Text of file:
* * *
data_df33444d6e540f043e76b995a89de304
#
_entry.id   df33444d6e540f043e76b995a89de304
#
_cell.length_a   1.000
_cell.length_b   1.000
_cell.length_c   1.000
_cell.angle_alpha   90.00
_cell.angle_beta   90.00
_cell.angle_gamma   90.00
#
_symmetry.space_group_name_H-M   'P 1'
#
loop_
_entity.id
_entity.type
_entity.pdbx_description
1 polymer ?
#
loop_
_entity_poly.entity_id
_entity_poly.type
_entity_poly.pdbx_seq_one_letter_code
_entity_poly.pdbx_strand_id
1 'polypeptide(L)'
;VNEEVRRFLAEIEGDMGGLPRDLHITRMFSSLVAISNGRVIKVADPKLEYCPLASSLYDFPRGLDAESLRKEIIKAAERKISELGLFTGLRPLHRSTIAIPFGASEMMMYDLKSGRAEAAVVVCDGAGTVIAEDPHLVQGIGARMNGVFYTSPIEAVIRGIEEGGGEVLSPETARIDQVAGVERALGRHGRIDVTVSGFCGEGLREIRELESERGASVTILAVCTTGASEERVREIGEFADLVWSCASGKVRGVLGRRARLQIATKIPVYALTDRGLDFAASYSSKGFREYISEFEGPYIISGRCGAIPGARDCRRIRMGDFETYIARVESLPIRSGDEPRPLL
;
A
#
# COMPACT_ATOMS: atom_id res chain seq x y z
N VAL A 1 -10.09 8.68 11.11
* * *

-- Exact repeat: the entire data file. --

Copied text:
data_df33444d6e540f043e76b995a89de304
#
_entry.id   df33444d6e540f043e76b995a89de304
#
_cell.length_a   1.000
_cell.length_b   1.000
_cell.length_c   1.000
_cell.angle_alpha   90.00
_cell.angle_beta   90.00
_cell.angle_gamma   90.00
#
_symmetry.space_group_name_H-M   'P 1'
#
loop_
_entity.id
_entity.type
_entity.pdbx_description
1 polymer ?
#
loop_
_entity_poly.entity_id
_entity_poly.type
_entity_poly.pdbx_seq_one_letter_code
_entity_poly.pdbx_strand_id
1 'polypeptide(L)'
;VNEEVRRFLAEIEGDMGGLPRDLHITRMFSSLVAISNGRVIKVADPKLEYCPLASSLYDFPRGLDAESLRKEIIKAAERKISELGLFTGLRPLHRSTIAIPFGASEMMMYDLKSGRAEAAVVVCDGAGTVIAEDPHLVQGIGARMNGVFYTSPIEAVIRGIEEGGGEVLSPETARIDQVAGVERALGRHGRIDVTVSGFCGEGLREIRELESERGASVTILAVCTTGASEERVREIGEFADLVWSCASGKVRGVLGRRARLQIATKIPVYALTDRGLDFAASYSSKGFREYISEFEGPYIISGRCGAIPGARDCRRIRMGDFETYIARVESLPIRSGDEPRPLL
;
A
#
# COMPACT_ATOMS: atom_id res chain seq x y z
N VAL A 1 -10.09 8.68 11.11